9. Citronellol

Citronellol is found in the oils of roses and geraniums, as well as hemp. Bugs hate citronellol, which is why it’s common in some bug-repellant formulas.

Citronellol is effective against fungus and can be applied topically. However, researchers found that it had to be used daily until the fungus was completely gone.

10. Delta 3 Carene

Pine trees, cedar trees, rosemary, and hemp are all sources of delta 3 carene. Like many terpenes, it’s used as a fragrance by the cosmetics industry, but it also naturally repels insects.

Delta 3 carene slows the growth of bacteria and also inhibits fungal growth.

11. Eucalyptol

Eucalyptol is often used in topical creams because it is a natural penetration enhancer, and it helps other molecules get through the skin barrier to deliver their benefits.

In a 2010 study, eucalyptol worked against seven of nine bacteria and fungi. It’s an ingredient in Listerine antiseptic mouth wash because it’s effective against bacteria and has a minty scent.

Since 2010 several additional studies have been completed. A 2021 research review asks the scientific community if eucalyptol can replace antibiotics because of its effectiveness against various common bacterial threats without many of the side effects of synthetic antibiotics.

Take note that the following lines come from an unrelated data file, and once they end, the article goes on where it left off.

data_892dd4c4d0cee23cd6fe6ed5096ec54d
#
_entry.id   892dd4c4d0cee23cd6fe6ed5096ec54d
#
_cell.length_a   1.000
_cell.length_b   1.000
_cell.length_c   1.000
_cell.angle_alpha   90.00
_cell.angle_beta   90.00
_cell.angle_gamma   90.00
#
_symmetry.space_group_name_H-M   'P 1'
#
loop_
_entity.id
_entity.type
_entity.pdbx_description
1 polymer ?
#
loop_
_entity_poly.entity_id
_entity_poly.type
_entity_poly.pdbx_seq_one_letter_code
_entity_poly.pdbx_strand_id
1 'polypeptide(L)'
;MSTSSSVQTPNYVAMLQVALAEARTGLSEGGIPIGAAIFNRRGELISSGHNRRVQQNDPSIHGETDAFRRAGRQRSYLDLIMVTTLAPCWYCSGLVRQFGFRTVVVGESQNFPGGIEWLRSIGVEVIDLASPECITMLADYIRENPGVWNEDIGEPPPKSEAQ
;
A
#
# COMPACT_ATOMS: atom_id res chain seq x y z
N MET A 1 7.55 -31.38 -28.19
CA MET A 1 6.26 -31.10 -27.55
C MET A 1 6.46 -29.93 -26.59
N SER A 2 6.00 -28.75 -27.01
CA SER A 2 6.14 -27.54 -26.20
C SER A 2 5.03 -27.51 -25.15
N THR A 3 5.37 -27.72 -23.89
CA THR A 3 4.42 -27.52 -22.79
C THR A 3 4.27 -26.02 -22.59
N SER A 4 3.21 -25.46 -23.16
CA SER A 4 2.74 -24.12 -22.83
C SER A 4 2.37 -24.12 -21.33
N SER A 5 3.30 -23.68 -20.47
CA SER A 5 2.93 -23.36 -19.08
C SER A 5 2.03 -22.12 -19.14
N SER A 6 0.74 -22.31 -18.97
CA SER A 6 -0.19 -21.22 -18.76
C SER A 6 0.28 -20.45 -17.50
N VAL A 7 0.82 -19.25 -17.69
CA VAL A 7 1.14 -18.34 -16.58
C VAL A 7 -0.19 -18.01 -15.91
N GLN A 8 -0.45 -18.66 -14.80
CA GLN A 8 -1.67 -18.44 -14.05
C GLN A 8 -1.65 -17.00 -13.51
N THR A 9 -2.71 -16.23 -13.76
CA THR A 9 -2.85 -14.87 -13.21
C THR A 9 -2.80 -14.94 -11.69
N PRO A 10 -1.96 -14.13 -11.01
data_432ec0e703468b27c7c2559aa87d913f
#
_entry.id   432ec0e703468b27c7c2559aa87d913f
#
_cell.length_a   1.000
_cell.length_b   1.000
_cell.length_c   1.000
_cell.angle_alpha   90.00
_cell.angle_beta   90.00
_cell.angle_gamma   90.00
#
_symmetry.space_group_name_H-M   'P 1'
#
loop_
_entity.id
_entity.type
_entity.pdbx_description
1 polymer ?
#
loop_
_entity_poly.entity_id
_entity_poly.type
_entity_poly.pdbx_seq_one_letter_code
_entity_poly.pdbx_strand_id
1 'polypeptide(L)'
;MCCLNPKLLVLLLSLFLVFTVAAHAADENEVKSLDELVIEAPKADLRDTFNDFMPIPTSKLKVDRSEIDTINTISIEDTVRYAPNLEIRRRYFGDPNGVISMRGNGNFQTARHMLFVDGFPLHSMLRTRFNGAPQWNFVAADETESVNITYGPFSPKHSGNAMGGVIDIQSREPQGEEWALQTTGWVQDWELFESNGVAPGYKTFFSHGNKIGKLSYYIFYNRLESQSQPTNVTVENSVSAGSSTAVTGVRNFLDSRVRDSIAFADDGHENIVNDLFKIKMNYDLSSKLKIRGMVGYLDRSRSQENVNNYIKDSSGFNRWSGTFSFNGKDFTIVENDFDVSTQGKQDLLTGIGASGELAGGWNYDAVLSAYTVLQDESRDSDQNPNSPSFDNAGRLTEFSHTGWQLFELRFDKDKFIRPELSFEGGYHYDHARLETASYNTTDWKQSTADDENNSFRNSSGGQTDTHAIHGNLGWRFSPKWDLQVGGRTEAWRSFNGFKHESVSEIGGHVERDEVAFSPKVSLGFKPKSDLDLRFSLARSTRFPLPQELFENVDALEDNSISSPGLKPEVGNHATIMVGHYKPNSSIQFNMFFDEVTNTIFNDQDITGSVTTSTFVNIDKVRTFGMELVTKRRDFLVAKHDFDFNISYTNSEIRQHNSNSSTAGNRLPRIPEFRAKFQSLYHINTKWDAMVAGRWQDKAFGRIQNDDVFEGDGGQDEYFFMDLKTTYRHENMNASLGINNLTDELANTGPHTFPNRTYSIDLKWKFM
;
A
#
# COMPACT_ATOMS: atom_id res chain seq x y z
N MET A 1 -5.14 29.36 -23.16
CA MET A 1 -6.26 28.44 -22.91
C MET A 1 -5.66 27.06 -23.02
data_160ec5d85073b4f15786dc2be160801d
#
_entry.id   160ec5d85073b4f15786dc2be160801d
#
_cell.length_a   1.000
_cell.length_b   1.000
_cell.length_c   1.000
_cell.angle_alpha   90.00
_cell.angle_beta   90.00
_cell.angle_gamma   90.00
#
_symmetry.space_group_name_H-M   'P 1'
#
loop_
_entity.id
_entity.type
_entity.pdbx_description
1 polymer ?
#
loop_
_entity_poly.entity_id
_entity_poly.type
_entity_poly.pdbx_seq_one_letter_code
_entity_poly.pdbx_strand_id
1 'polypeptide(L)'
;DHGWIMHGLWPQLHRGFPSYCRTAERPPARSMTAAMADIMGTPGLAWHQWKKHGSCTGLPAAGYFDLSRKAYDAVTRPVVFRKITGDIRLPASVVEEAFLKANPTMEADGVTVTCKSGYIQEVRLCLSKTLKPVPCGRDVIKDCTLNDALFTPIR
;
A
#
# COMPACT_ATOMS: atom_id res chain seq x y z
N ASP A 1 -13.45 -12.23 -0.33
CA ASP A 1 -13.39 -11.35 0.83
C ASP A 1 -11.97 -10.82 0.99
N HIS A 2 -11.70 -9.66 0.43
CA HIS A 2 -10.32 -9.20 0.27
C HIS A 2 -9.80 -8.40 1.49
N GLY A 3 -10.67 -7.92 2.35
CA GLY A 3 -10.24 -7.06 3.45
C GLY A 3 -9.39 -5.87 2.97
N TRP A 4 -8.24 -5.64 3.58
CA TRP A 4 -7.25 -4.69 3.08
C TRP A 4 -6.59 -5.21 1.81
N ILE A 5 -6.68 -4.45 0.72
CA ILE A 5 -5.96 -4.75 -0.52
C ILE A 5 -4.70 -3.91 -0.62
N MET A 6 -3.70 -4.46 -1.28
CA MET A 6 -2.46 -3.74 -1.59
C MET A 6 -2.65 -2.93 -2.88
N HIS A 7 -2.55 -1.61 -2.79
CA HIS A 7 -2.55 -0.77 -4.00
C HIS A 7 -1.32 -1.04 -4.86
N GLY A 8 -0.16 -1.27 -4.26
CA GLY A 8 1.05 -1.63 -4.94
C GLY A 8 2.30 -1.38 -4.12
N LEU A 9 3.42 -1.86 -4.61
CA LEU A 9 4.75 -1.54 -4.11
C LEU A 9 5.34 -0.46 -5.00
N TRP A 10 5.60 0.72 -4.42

12. Eugenol

Found in clove as well as hemp, eugenol inactivated salmonella within 60 minutes of exposure.

Researchers say it shows exceptional antimicrobial activity as it is effective against gram-negative and gram-positive bacteria as well as several types of fungus.

13. Gamma Terpinene

G-terpinene is found in many plants, including celery, grapes, cumin, ginger, and hemp. With a strong lemon odor, it is frequently added to everything from soaps to tobacco.

G-terpinene is not as powerful an antibiotic as many other hemp terpenes, but it does fight fungus.

14. Geraniol

Geraniol can be extracted from several plants, including geranium, thyme, rose, and hemp. Various studies have demonstrated geraniol fights both bacteria and fungi.

A research review showed geraniol to work against 78 different microorganisms.

It’s also a natural insect repellant.

15. Humulene

Humulene is the grassy, earthy, piney, herbal terpene of hops and is one of the many genuinely remarkable terpenes found in hemp.

Pond scum and dental plaque are two examples of organisms that form biofilms, and humulene is showing promise against bacteria and also in inhibiting the formation of biofilms. Humulene also kills viruses and helps wounds heal faster.

16. Limonene

Researchers are interested in limonene for food preservation and its antibiotic properties because it is highly effective against a broad spectrum of bacteria. It’s the terpene powering orange oil cleaning products.